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A comic book adaptation with a near-perfect Rotten Tomatoes score offers a surprisingly tender depiction of loneliness

 Robot Dreams.
Robot Dreams.

Nominated for an Oscar earlier this year, Pablo Berger’s tender animation about the friendship between a robot and a dog is finally arriving on the big screen. And after its debut at the 2023 Cannes Film Festival, critical acclaim has slowly mounted for Robot Dreams, a dialogue-free story set in a version of New York City populated by anthropomorphized animals.

Based on a graphic novel of the same name by Sara Varon, the film begins with New Yorker Dog ordering a robot friend to keep him company in his lonely big city life. Set to a soundtrack of ‘80s classics – most notably Earth, Wind & Fire's ‘September’ – the pair become inseparable: riding the subway, rollerskating around Central Park, and enjoying street food.

But it all comes crashing down when a Labor Day trip to the beach goes wrong. After enjoying the water, Robot rusts and is unable to move, setting Dog on a heartbreaking journey to try and get his friend back when the beach shuts for the season.

Berger’s film is at its heart a tender story about friendship, but it’s also a gut-punch depiction of loneliness in a big city that I was unprepared for. And while the grief and isolation lingering in its brightly colored frames isn’t what I expected from an animated robot and dog adventure, it's all the better for it.

Throw the dog a bone

Robot Dreams
Robot Dreams

The dread sets in when Dog and Robot wake up from their beach nap, and the latter is unable to move. Dog tries his best to drag his friend from the sand, but nothing works, leading to a stressful period where he tries and fails to rescue his companion. At a crossroads, he decides to wait for the beach to reopen as he settles back into his solitary life.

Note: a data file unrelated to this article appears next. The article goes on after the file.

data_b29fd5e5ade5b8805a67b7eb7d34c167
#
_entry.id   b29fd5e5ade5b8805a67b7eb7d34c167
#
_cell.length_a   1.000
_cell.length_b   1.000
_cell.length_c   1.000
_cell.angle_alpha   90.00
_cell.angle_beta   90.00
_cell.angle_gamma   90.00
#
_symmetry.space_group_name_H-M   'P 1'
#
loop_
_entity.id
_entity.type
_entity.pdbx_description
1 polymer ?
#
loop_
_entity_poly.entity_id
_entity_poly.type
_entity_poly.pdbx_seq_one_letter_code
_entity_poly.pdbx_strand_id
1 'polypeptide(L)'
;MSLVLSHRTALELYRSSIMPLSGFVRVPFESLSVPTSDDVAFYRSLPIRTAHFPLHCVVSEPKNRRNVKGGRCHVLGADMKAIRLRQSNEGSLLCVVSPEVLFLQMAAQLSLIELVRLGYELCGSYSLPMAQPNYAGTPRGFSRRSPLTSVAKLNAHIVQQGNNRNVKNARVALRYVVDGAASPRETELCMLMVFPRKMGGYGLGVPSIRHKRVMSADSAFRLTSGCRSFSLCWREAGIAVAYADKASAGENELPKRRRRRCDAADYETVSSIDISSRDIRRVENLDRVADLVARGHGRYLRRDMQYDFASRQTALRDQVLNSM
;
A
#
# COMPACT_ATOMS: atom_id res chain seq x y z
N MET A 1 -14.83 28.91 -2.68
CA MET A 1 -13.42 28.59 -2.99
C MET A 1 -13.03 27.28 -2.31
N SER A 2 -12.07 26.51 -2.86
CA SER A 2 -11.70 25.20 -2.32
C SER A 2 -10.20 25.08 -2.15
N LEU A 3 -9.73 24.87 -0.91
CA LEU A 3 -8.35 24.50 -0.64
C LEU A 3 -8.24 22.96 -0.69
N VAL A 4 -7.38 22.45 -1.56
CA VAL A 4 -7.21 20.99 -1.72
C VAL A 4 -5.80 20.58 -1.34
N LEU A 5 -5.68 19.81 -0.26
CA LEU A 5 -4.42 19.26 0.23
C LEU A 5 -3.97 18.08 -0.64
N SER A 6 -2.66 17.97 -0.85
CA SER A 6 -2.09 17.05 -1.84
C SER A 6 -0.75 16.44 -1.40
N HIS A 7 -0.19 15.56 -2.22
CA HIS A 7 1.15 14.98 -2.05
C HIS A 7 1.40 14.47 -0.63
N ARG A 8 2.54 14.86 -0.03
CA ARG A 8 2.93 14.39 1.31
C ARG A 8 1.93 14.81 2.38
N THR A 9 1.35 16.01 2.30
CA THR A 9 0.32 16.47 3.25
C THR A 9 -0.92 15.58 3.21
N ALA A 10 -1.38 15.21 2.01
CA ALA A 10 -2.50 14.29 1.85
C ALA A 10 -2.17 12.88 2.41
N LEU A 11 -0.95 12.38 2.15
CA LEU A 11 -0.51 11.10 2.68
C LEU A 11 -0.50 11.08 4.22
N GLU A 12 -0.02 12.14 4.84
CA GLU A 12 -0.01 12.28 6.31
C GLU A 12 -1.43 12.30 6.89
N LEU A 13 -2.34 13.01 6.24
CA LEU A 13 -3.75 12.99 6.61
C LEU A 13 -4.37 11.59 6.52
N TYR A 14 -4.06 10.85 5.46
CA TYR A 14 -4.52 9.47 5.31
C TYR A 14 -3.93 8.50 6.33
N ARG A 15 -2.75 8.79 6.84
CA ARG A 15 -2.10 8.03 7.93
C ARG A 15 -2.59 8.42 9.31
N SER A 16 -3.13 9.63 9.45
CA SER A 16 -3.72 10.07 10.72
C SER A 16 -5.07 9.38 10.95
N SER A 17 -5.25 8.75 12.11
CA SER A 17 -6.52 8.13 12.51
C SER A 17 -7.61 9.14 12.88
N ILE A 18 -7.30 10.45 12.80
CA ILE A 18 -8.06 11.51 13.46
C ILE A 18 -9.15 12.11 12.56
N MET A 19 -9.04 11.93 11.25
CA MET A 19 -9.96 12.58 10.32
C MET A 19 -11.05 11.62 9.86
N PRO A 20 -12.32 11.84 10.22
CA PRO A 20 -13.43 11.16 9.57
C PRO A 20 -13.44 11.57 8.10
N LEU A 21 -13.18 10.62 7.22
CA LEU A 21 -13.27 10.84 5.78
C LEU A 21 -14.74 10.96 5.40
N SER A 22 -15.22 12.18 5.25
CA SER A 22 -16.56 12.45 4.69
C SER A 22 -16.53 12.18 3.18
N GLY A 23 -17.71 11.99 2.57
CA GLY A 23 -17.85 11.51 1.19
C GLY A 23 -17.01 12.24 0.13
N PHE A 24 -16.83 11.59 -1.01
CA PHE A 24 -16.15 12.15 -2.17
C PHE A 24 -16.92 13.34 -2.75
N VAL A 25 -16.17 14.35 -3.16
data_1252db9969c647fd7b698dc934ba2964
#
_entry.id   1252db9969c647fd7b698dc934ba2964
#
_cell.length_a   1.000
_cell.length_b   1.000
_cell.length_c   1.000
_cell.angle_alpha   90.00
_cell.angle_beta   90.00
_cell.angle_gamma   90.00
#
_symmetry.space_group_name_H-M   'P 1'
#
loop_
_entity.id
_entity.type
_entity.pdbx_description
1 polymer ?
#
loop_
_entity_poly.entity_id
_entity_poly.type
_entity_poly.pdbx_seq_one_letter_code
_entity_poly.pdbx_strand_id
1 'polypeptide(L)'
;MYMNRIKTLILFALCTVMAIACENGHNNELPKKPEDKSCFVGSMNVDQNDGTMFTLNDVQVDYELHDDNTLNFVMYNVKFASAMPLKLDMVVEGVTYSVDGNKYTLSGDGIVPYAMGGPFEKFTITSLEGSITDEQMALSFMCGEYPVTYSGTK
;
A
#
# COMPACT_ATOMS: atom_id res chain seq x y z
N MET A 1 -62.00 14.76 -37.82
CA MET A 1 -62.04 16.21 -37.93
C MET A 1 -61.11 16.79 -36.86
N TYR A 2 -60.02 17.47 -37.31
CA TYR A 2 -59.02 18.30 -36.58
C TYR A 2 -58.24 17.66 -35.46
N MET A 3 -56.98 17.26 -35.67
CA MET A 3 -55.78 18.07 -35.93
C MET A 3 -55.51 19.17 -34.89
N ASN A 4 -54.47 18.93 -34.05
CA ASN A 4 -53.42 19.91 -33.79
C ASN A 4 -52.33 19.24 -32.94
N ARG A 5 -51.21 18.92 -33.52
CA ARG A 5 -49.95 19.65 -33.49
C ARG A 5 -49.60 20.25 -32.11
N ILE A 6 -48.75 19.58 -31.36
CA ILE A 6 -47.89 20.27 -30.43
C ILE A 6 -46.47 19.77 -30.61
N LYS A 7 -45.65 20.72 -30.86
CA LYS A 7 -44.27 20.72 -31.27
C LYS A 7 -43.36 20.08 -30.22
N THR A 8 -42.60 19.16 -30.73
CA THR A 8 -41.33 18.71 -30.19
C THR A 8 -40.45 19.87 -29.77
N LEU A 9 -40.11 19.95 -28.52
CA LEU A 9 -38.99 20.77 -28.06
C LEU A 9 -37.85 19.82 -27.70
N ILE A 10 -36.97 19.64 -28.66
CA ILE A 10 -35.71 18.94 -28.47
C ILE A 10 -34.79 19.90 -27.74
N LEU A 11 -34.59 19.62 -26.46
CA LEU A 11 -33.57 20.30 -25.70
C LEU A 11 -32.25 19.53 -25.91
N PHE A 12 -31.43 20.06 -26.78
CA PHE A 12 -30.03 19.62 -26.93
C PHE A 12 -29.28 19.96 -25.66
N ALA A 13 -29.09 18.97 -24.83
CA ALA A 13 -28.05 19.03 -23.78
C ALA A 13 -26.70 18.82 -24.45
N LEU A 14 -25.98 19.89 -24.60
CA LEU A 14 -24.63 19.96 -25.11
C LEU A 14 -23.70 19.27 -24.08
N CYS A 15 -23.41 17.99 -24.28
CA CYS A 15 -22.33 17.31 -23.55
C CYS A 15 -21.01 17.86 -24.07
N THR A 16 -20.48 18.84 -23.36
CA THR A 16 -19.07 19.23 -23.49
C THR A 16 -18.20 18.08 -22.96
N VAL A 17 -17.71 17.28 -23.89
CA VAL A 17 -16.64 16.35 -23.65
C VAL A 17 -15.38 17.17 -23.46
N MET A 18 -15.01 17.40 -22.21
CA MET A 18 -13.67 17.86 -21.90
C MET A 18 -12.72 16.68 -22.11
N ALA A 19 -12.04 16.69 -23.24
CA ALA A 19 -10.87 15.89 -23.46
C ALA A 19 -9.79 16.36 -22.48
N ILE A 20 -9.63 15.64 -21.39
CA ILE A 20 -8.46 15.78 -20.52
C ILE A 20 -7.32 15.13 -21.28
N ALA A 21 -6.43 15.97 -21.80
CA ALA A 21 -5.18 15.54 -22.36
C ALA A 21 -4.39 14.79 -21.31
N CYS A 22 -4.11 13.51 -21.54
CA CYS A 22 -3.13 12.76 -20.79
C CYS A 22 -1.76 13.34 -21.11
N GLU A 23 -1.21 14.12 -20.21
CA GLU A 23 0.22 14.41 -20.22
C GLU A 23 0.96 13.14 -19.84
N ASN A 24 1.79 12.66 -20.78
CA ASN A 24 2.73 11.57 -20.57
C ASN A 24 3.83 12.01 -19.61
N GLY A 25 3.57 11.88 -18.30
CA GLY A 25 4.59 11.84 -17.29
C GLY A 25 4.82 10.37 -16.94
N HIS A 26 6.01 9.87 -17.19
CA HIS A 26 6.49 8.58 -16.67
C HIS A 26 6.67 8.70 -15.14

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The following scenes are so painful to watch as he looks at life outside his window going by. For me, the most heart-wrenching moment comes during a Halloween sequence, when Dog does his best to try and connect with the world outside, dressing up and offering candy to neighborhood kids, but ultimately is unable to follow this through. After being spooked by a bat, he slams his door shut, triple-locking it, and you can’t help but feel like he may be doomed to be forever on his own.

It’s something that felt particularly poignant to my own experience living in a big city, spending the majority of my time working at home alone. When you’re surrounded by so much life going on around you that you observe through your window, it’s often one of the most isolating places to be. As an adult, too, finding and forming new friendships and connections feels near impossible at times, and, just as Dog finds, one step forward often results in three steps back.

A lost city

Robot Dreams
Robot Dreams

The loneliness is exacerbated by the fact the New York City of Robot Dreams no longer exists. Set in the ‘80s, the city becomes a protagonist of its own: a vibrant town with music playing in the streets, snow covering its sidewalks, and the World Trade Center on the skyline.

Director Berger has spoken about wanting to make a love letter to this lost time, a place where he lived with his wife and Robot Dreams producer Yuko Harami for many years. "The New York that I lived in doesn’t exist anymore, there’s a nostalgia for me," he told the BFI recently. "I like the idea that when you go to the cinema, it’s like time travel. When people see this film, they will have a glimpse of the New York I lived in."

So Robot Dreams becomes a time capsule – but it’s no less universal for it. In fact, despite its setting being a lost location and its protagonists being a dog and a robot, what Robot Dreams nails is that the feeling of loneliness is ubiquitous.

The decision to eschew dialogue allows it to become a global film, offering a point of connection no matter what language you speak or what your experiences are. And by the time the credits roll, it offers a simple message: while feeling isolated may be an unavoidable part of humanity, never stop looking for connection – it may surprise you where it arrives from.


Robot Dreams is out now in cinemas. For more on what else you should be watching at the cinema, be sure to check out the rest of our Big Screen Spotlight series.